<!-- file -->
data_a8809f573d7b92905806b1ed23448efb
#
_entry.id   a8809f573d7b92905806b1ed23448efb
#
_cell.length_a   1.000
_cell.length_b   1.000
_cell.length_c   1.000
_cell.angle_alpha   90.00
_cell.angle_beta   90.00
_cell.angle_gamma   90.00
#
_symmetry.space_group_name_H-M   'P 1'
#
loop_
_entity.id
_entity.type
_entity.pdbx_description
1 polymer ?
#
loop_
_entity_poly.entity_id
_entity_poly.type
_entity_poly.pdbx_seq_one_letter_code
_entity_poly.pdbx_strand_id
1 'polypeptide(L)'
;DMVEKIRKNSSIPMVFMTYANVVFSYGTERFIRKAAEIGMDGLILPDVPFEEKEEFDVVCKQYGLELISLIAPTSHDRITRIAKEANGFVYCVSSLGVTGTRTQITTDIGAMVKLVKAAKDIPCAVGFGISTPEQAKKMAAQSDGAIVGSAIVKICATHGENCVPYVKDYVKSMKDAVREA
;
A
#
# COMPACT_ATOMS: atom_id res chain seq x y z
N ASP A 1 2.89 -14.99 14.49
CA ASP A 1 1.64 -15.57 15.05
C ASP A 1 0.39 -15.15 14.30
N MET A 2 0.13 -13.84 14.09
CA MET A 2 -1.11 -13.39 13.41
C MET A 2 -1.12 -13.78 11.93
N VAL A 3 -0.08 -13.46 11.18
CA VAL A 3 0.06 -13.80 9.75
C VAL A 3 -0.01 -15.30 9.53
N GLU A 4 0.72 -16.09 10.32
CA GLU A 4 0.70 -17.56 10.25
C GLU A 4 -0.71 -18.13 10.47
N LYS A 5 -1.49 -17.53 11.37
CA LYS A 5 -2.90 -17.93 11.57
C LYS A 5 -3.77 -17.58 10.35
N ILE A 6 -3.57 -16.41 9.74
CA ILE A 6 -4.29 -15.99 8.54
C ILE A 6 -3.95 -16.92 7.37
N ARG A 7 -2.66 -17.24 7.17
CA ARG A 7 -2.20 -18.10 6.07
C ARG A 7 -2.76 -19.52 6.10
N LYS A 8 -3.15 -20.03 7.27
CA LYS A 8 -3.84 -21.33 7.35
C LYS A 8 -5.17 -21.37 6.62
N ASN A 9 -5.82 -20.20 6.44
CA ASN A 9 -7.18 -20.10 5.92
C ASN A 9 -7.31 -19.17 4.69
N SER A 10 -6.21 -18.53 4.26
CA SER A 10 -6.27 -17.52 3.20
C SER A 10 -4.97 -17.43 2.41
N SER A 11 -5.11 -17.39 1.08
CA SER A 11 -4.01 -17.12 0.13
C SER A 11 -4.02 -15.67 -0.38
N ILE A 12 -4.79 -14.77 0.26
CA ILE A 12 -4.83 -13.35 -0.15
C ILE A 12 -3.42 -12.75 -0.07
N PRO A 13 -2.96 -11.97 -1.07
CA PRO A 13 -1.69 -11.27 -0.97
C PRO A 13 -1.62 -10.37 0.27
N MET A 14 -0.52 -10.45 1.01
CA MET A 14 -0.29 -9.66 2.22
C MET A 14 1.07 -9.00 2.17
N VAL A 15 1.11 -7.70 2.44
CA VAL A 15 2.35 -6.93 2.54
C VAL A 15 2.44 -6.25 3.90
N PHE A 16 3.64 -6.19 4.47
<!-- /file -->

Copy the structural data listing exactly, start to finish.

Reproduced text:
data_a8809f573d7b92905806b1ed23448efb
#
_entry.id   a8809f573d7b92905806b1ed23448efb
#
_cell.length_a   1.000
_cell.length_b   1.000
_cell.length_c   1.000
_cell.angle_alpha   90.00
_cell.angle_beta   90.00
_cell.angle_gamma   90.00
#
_symmetry.space_group_name_H-M   'P 1'
#
loop_
_entity.id
_entity.type
_entity.pdbx_description
1 polymer ?
#
loop_
_entity_poly.entity_id
_entity_poly.type
_entity_poly.pdbx_seq_one_letter_code
_entity_poly.pdbx_strand_id
1 'polypeptide(L)'
;DMVEKIRKNSSIPMVFMTYANVVFSYGTERFIRKAAEIGMDGLILPDVPFEEKEEFDVVCKQYGLELISLIAPTSHDRITRIAKEANGFVYCVSSLGVTGTRTQITTDIGAMVKLVKAAKDIPCAVGFGISTPEQAKKMAAQSDGAIVGSAIVKICATHGENCVPYVKDYVKSMKDAVREA
;
A
#
# COMPACT_ATOMS: atom_id res chain seq x y z
N ASP A 1 2.89 -14.99 14.49
CA ASP A 1 1.64 -15.57 15.05
C ASP A 1 0.39 -15.15 14.30
N MET A 2 0.13 -13.84 14.09
CA MET A 2 -1.11 -13.39 13.41
C MET A 2 -1.12 -13.78 11.93
N VAL A 3 -0.08 -13.46 11.18
CA VAL A 3 0.06 -13.80 9.75
C VAL A 3 -0.01 -15.30 9.53
N GLU A 4 0.72 -16.09 10.32
CA GLU A 4 0.70 -17.56 10.25
C GLU A 4 -0.71 -18.13 10.47
N LYS A 5 -1.49 -17.53 11.37
CA LYS A 5 -2.90 -17.93 11.57
C LYS A 5 -3.77 -17.58 10.35
N ILE A 6 -3.57 -16.41 9.74
CA ILE A 6 -4.29 -15.99 8.54
C ILE A 6 -3.95 -16.92 7.37
N ARG A 7 -2.66 -17.24 7.17
CA ARG A 7 -2.20 -18.10 6.07
C ARG A 7 -2.76 -19.52 6.10
N LYS A 8 -3.15 -20.03 7.27
CA LYS A 8 -3.84 -21.33 7.35
C LYS A 8 -5.17 -21.37 6.62
N ASN A 9 -5.82 -20.20 6.44
CA ASN A 9 -7.18 -20.10 5.92
C ASN A 9 -7.31 -19.17 4.69
N SER A 10 -6.21 -18.53 4.26
CA SER A 10 -6.27 -17.52 3.20
C SER A 10 -4.97 -17.43 2.41
N SER A 11 -5.11 -17.39 1.08
CA SER A 11 -4.01 -17.12 0.13
C SER A 11 -4.02 -15.67 -0.38
N ILE A 12 -4.79 -14.77 0.26
CA ILE A 12 -4.83 -13.35 -0.15
C ILE A 12 -3.42 -12.75 -0.07
N PRO A 13 -2.96 -11.97 -1.07
CA PRO A 13 -1.69 -11.27 -0.97
C PRO A 13 -1.62 -10.37 0.27
N MET A 14 -0.52 -10.45 1.01
CA MET A 14 -0.29 -9.66 2.22
C MET A 14 1.07 -9.00 2.17
N VAL A 15 1.11 -7.70 2.44
CA VAL A 15 2.35 -6.93 2.54
C VAL A 15 2.44 -6.25 3.90
N PHE A 16 3.64 -6.19 4.47